Turnout for early voting has been particularly favorable for the Republican Party and for one county, that veered from traditional trends.
According to the Miami-Dade County Supervisor of Elections Office, the numbers speak for themselves.
“The trend does seem to be changing a bit in Miami-Dade," said Miami-Dade County Supervisor of Elections Christina White.
As of Monday, Miami-Dade County saw a 31% voter turnout. That includes early voting and mail-in ballots. Supervisor White said that is a typical trend. But what is not the norm, is the lead Republicans have over Democrats.
According to the department, as of Monday, more than 182,000 Republicans and over 178,000 Democrats have voted, a difference of nearly 4,000 between the two parties. There were more than 109,000 ballots cast by those with no party affiliation.
“Republicans have never done well in a place like Miami Dade,” explained Darryl Paulson. “So, people are wondering what the heck is going on?”
Paulson is an expert on US Government. He shared that one of the biggest reasons a typical Democratic cornerstone might have moved is due to Latino immigration, specifically from the Venezuelan population.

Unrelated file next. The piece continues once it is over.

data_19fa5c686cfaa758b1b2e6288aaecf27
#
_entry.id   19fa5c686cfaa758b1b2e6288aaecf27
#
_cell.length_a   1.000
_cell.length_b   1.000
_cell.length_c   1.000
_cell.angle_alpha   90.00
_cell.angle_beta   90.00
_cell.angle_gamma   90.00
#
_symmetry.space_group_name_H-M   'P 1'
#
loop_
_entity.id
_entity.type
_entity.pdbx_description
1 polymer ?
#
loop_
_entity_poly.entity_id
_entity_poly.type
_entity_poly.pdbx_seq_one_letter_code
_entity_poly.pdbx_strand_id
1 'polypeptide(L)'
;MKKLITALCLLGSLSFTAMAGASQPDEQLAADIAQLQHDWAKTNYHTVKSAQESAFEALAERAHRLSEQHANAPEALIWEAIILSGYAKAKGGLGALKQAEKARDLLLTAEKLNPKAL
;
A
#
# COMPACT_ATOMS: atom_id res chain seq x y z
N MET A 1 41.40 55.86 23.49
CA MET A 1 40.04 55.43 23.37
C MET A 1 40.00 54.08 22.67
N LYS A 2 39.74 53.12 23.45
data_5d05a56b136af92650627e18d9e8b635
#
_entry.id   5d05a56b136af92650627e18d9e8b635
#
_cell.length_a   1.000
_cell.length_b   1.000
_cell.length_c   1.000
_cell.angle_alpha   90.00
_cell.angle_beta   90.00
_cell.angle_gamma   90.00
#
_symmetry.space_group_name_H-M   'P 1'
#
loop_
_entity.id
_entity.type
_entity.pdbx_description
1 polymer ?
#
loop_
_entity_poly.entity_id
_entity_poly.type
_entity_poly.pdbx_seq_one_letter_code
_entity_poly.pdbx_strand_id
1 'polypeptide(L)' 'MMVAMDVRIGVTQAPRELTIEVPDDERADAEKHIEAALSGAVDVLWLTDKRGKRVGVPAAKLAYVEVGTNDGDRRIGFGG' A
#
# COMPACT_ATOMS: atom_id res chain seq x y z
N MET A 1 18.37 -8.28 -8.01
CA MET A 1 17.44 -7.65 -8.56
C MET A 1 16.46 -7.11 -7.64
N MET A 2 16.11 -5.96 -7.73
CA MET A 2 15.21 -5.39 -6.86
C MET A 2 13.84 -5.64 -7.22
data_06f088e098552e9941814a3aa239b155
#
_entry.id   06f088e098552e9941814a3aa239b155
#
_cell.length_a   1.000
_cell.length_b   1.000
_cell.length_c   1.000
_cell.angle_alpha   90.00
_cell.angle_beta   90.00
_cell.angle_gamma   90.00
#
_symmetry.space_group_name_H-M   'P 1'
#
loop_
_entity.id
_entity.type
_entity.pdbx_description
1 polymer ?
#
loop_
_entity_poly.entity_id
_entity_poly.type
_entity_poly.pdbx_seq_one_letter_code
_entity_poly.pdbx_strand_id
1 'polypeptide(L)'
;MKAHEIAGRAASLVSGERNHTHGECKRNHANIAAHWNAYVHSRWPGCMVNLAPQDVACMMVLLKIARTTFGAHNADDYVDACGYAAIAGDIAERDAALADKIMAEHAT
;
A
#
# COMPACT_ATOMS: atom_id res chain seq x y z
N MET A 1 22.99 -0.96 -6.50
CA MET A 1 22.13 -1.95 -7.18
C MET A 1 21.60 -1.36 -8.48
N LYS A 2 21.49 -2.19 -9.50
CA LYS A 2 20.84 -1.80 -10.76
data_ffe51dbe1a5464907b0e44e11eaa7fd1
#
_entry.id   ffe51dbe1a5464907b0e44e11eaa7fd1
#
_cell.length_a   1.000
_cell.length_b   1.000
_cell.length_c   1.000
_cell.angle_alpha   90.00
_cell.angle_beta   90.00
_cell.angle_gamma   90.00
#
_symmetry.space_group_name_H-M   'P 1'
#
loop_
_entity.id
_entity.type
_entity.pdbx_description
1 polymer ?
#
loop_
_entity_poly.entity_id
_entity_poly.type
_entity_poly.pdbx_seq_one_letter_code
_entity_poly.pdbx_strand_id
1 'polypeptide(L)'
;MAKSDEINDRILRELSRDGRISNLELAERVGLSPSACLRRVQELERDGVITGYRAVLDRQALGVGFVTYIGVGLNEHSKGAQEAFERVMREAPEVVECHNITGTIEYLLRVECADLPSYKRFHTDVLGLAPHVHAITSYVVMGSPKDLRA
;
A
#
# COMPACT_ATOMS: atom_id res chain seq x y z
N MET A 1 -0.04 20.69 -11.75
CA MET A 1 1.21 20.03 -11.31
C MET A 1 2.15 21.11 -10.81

“They don’t like what they see in Venezuela; that’s one of the reasons so many of them have come to the United States,” shares Paulson.
He continued, “Republicans have long keyed into this message of socialism, Communism, dictatorship in these South American countries and saying we don’t want that in the United States. And a lot of these immigrants say the same thing.”
Paulson predicted with this a-typical lead, Tuesday’s results are already clear for the county.
“The last four governor's elections in Florida have been decided by a half percent margin, so you can’t get closer than that,” stated Paulson. “My expectation is that Ron Desantis is going to have an easy victory tomorrow, which will be the first time for Republicans in two decades. And he’s going to win by probably 10% of the vote. That’s a landslide win in a state like Florida.”
However, those like White, with the elections department, are still canvassing and accepting mail-in ballots. White said no decision is final until all ballots are counted.